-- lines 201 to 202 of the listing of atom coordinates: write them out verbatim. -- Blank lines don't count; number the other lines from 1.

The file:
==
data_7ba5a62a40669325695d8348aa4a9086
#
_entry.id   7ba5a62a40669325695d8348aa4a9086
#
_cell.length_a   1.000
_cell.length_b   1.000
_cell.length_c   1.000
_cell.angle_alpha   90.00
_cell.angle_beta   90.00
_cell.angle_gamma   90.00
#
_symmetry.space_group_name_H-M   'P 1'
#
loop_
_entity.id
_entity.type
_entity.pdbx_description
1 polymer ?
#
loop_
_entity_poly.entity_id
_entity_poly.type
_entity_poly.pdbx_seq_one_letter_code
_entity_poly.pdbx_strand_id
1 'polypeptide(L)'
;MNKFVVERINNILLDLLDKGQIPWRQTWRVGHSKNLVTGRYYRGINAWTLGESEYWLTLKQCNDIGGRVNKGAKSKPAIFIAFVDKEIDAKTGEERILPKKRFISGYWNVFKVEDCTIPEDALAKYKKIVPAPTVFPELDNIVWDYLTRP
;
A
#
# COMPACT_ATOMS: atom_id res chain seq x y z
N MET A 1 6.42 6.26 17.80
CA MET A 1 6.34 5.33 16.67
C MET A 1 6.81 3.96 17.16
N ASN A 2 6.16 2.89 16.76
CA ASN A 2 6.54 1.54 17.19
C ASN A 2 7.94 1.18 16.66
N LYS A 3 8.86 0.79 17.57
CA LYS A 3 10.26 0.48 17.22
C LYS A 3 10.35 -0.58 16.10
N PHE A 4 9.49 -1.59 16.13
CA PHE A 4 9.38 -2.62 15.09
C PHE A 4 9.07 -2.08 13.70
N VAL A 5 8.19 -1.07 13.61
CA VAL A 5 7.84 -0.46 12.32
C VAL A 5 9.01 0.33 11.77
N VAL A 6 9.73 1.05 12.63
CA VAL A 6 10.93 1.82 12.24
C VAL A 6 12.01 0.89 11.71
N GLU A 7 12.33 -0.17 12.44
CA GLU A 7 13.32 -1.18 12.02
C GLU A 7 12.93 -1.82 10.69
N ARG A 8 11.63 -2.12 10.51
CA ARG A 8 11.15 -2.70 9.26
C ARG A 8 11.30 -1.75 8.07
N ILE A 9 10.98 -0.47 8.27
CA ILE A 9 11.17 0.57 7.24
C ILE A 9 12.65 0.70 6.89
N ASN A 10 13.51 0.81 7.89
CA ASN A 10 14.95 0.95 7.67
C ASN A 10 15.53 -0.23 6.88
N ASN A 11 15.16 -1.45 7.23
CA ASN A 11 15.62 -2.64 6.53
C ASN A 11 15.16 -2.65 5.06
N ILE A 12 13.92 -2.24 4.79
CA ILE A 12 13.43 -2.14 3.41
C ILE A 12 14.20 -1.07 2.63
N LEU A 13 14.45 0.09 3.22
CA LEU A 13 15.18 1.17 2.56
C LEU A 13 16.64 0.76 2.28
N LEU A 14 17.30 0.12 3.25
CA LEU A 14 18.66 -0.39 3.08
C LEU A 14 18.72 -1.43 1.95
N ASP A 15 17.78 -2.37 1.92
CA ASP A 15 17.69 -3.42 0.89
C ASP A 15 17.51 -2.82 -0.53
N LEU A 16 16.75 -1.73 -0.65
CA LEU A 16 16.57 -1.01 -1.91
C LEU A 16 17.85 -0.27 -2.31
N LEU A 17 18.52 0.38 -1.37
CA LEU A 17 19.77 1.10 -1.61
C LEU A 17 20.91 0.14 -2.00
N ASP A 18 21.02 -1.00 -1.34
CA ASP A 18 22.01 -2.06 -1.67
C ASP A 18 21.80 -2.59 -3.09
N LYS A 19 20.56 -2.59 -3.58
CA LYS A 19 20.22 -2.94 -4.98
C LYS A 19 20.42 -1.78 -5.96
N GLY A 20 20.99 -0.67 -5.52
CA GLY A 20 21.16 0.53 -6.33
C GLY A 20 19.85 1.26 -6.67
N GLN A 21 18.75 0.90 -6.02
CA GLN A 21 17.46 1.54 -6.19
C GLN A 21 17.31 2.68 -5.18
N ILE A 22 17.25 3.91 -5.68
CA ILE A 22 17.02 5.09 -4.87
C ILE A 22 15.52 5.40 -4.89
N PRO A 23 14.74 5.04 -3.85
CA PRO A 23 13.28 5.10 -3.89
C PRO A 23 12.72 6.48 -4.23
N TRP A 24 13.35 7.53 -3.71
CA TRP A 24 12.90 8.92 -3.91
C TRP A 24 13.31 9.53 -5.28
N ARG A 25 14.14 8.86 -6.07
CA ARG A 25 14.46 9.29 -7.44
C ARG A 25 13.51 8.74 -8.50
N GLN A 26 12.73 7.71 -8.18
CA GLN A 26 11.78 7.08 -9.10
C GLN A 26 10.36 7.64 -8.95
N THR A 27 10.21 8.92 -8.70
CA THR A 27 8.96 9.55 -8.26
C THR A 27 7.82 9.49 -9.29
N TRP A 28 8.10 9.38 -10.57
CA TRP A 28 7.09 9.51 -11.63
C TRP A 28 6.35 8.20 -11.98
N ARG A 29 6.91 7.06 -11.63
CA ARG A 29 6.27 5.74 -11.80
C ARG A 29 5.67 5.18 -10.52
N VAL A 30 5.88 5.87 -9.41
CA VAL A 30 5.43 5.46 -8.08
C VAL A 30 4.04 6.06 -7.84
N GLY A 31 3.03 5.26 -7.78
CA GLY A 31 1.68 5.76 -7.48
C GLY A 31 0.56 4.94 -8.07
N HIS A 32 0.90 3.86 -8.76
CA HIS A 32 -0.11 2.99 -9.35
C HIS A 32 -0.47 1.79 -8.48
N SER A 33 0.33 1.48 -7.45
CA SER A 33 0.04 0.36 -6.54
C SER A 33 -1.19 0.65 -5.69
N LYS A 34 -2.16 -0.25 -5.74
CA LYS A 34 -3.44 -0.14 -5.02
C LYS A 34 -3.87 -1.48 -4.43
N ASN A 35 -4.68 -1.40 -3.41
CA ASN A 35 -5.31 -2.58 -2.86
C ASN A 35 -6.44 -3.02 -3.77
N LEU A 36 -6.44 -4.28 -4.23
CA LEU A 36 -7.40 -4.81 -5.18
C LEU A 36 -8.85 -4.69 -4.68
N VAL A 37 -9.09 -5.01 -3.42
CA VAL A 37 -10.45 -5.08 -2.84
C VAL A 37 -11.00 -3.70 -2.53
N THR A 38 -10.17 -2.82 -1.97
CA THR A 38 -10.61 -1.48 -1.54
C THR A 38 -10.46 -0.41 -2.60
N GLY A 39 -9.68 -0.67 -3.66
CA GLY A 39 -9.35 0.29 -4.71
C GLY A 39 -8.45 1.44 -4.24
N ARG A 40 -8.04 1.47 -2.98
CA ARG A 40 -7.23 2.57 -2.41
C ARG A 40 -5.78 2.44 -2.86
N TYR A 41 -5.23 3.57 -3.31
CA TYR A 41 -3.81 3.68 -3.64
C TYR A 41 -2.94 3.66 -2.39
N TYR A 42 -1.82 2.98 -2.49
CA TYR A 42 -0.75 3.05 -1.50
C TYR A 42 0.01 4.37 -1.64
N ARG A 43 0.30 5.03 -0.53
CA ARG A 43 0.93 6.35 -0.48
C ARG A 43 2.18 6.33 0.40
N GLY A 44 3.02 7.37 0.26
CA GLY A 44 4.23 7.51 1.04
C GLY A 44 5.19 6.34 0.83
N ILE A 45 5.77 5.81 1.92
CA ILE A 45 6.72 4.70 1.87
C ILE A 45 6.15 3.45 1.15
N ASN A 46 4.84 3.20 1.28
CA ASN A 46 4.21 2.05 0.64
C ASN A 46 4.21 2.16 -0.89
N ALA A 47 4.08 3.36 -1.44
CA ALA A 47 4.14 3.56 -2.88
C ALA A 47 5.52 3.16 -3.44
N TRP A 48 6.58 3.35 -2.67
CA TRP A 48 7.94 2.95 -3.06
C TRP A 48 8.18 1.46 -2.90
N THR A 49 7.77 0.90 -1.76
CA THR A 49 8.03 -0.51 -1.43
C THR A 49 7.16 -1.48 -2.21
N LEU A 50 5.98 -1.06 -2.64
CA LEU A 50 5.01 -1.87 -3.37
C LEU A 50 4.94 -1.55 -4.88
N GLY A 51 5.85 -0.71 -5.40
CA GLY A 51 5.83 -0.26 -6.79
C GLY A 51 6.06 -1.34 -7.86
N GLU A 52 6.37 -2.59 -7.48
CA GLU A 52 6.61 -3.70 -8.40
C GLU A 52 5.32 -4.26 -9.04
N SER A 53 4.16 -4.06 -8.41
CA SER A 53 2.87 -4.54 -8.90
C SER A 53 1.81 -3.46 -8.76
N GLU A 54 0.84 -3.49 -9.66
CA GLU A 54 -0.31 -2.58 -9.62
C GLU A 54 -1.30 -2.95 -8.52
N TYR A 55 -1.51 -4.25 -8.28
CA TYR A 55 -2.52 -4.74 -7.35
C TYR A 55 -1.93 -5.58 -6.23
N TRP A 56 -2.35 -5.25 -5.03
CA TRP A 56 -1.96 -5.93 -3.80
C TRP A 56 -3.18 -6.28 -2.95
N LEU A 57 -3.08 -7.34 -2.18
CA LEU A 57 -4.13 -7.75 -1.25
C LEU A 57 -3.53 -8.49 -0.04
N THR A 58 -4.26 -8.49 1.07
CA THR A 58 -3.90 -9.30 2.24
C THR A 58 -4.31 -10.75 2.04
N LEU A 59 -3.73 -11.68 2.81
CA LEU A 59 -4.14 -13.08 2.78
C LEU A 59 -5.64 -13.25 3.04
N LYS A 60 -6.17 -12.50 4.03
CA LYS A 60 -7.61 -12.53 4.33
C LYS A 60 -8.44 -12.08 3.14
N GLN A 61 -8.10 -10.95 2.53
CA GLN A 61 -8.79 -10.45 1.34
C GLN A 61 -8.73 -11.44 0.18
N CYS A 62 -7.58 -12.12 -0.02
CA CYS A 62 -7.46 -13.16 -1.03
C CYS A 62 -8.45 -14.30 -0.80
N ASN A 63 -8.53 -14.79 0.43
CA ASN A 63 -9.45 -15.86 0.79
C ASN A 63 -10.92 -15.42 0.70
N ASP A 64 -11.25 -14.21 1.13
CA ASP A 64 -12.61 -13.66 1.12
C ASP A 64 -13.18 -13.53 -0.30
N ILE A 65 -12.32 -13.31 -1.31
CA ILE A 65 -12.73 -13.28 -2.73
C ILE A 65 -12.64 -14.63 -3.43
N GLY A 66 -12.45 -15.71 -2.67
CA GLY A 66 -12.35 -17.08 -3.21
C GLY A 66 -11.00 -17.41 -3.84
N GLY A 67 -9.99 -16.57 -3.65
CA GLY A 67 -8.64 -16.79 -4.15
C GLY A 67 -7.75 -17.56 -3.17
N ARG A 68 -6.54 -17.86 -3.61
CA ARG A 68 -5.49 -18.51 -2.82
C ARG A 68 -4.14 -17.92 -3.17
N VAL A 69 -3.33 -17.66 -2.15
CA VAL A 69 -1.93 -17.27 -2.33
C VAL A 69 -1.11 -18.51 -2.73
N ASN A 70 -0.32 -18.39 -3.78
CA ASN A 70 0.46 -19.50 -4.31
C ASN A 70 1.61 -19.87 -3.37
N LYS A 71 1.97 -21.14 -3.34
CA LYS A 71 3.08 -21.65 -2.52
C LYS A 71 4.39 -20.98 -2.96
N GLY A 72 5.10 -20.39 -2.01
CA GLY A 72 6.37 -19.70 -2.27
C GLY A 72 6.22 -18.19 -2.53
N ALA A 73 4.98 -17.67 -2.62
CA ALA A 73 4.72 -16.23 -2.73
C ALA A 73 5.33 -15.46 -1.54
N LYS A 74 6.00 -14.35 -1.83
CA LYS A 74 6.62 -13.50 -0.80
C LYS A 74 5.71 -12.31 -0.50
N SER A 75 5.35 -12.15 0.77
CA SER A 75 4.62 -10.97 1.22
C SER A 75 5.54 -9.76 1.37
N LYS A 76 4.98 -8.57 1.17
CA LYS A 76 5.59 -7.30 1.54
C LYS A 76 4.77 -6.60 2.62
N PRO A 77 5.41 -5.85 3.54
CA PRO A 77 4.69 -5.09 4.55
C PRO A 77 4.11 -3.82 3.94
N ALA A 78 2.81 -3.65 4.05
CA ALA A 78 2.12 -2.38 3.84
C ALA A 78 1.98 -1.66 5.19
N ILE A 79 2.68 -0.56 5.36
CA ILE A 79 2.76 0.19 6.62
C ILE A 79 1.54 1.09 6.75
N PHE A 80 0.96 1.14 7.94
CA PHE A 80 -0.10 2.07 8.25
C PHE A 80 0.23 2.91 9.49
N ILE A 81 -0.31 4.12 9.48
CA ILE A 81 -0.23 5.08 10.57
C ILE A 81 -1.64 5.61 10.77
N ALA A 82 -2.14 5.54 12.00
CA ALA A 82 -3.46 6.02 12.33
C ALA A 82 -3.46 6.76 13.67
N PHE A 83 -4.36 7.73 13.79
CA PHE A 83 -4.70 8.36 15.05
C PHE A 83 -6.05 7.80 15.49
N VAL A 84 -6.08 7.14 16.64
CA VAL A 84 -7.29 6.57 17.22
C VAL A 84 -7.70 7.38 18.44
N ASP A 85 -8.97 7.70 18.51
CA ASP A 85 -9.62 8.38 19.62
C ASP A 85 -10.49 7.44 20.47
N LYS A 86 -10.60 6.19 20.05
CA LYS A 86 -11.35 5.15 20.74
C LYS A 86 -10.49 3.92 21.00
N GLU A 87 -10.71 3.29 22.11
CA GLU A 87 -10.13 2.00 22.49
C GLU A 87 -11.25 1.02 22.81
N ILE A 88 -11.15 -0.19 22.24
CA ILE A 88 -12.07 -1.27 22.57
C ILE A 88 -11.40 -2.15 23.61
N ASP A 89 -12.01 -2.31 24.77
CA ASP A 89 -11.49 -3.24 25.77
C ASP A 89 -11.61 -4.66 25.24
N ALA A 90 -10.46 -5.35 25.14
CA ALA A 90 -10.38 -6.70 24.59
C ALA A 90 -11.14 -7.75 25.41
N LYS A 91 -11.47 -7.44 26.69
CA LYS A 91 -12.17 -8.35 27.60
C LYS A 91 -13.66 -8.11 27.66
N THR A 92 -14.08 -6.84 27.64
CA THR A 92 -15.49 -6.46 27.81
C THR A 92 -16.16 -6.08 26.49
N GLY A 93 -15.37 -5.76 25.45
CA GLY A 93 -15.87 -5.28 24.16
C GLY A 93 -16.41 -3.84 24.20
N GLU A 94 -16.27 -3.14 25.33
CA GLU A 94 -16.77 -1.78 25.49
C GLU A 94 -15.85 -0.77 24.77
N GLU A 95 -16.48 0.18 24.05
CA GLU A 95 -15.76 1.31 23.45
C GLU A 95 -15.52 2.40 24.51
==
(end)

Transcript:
C LEU A 57 -3.53 -8.49 -0.04
N THR A 58 -4.26 -8.49 1.07